Two poetesses bridge the language gap and celebrate life as a universal experience of mankind
Two sensitive yet strong poetic voices unite in a remarkable literary project: “Duet of water (Western-Eastern poetry in sympathy)”.
The poetesses Donatella Bisutti (Italy) and Chiyo Kitahara (Japan) bridge the language gap and open up soul worlds. Using images of water, they skilfully tell about change, love and passion. All poems are presented in their original language and an English translation.
The word and the mystery
Donatella Bisutti, a poet, writer and journalist, was awarded the Italian literary prize Premio Letterario Camaiore in 2012. She says about the influences on her poetic work: “As a child, I firmly believed one thing: that the mystery exists but we do not have to find out, because revealing it would also mean losing it. I discovered that to glimpse this mystery – however without ceasing it to be such – could serve poetry very well. My aim is to investigate this mystery using the tools of poetry. While doing so it is important to keep in mind the words of the famous Romanian philosopher Lucian Blaga: Knowledge can only conceal the mystery or recognize it as such.”
Images of water: life as a universal experience of mankind
Poetess Chiyo Kitahara has published 4 poetry books so far. She was awarded the 67. Mr. H prize for contemporary Japanese poetry in 2017. She says about the influence on her work: “I like to think of my books as individual projects, and I want them different in style and topic. Each is based on or influenced by a different idea or concept, such as literary realism or the idea of genius loci. Genius loci means “spirit of a place”, but is often used in an abstract way, referring to the atmosphere or impression of a place.
For ‘A River of Pearls – Barroco’ I have worked with images of a river and of water. They symbolise life. So the poems are about life, ‘the life’ of us all. Memories of childhood, adolescence and blossom, pregnancy, parenting, and aging are carved into our body and our heart. However, I didn’t write poems about my personal memories. The impact of our memories on our body and heart is a universal experience of mankind.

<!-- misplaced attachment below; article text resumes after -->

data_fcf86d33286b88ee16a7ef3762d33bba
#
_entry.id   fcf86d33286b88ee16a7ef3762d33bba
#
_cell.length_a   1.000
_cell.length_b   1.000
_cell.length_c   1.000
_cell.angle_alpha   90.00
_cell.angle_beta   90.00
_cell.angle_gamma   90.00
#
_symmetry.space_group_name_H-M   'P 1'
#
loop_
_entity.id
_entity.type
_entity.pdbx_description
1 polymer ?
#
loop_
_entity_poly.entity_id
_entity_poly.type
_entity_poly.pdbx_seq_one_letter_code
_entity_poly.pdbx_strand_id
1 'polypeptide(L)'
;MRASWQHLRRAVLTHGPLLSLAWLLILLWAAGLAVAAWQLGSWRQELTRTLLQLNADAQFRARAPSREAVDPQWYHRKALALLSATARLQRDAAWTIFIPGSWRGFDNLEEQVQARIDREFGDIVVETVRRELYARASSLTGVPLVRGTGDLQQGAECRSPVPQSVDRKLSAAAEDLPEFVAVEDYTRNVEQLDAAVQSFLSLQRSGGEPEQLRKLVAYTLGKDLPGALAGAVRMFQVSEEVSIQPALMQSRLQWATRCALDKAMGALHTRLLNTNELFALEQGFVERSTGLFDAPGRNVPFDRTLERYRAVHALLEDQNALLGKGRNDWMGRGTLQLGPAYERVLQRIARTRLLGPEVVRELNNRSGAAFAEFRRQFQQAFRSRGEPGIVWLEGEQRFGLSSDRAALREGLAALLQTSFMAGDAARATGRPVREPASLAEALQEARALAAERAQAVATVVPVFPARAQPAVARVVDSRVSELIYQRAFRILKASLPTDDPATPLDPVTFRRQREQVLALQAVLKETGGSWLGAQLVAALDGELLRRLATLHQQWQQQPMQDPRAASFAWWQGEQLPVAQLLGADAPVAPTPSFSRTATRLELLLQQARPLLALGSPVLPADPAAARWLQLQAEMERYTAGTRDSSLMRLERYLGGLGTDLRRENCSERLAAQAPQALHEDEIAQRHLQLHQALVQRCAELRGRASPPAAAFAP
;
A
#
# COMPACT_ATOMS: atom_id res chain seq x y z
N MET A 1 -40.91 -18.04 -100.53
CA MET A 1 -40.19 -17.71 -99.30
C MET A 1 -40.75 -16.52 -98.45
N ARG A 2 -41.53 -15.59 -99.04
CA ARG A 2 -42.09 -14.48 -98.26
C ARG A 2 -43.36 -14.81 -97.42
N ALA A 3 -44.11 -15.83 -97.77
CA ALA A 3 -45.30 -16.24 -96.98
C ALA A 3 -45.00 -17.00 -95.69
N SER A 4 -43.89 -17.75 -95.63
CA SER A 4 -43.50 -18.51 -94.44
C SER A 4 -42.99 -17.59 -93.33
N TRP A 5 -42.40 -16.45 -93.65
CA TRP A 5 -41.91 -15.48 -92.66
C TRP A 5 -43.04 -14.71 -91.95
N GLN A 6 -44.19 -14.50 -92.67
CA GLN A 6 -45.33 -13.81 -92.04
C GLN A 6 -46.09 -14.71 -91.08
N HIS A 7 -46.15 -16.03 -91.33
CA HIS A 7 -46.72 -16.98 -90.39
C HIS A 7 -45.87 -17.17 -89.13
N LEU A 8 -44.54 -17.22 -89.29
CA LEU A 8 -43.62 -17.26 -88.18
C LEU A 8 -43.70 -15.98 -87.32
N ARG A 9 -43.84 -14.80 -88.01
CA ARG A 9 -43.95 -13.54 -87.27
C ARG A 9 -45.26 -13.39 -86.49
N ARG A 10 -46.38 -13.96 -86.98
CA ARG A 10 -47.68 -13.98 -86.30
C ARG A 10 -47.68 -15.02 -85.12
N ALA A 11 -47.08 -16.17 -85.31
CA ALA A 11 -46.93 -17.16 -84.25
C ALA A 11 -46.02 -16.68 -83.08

Chiyo Kitahara’s next book is an essay dedicated to Atsuko Suga, a multicultural writer and leading translator of Japanese literature into Italian. Atsuko Suga went to Europe in the 1950s for her studies. One of her main ideas was that intercultural barriers can be overcome by respect for cultural identities and acknowledgement of differences.
The translations of the poems for Duet of Water were provided by Mariko Sumikura, Cristina Banella, Steven Grieco Rathgeb and Anna M. Thane. Brian Williams did the proof reading for the English translations of Chiyo Kitahara’s poems.
Two excerpts from Duet of Water
They float upon the clear water
(by Donatella Bisutti)
In the garden of night I touch the cinnamon tree
Embrace it with both arms eat the fragrance
I long to be brought to sound my organ, mouth wide open
Shaking the cinnamon tree I untangle my hair
The inner feeling clears and perceives the fountain’s level
Scooping fingers spilled
Afraid to measure the water level I noticed that from the inner abyss
Less dark than when it was once full the water’s scent is strong
It must surely be a letter?
Light from Deneb and Vega on the water
It exposes your words and
By itself my organ sounds
I am in the garden and so
I can breathe my answer and it will carry
(by Chiyo Kitahara)
Duet of water is available in leading online shops.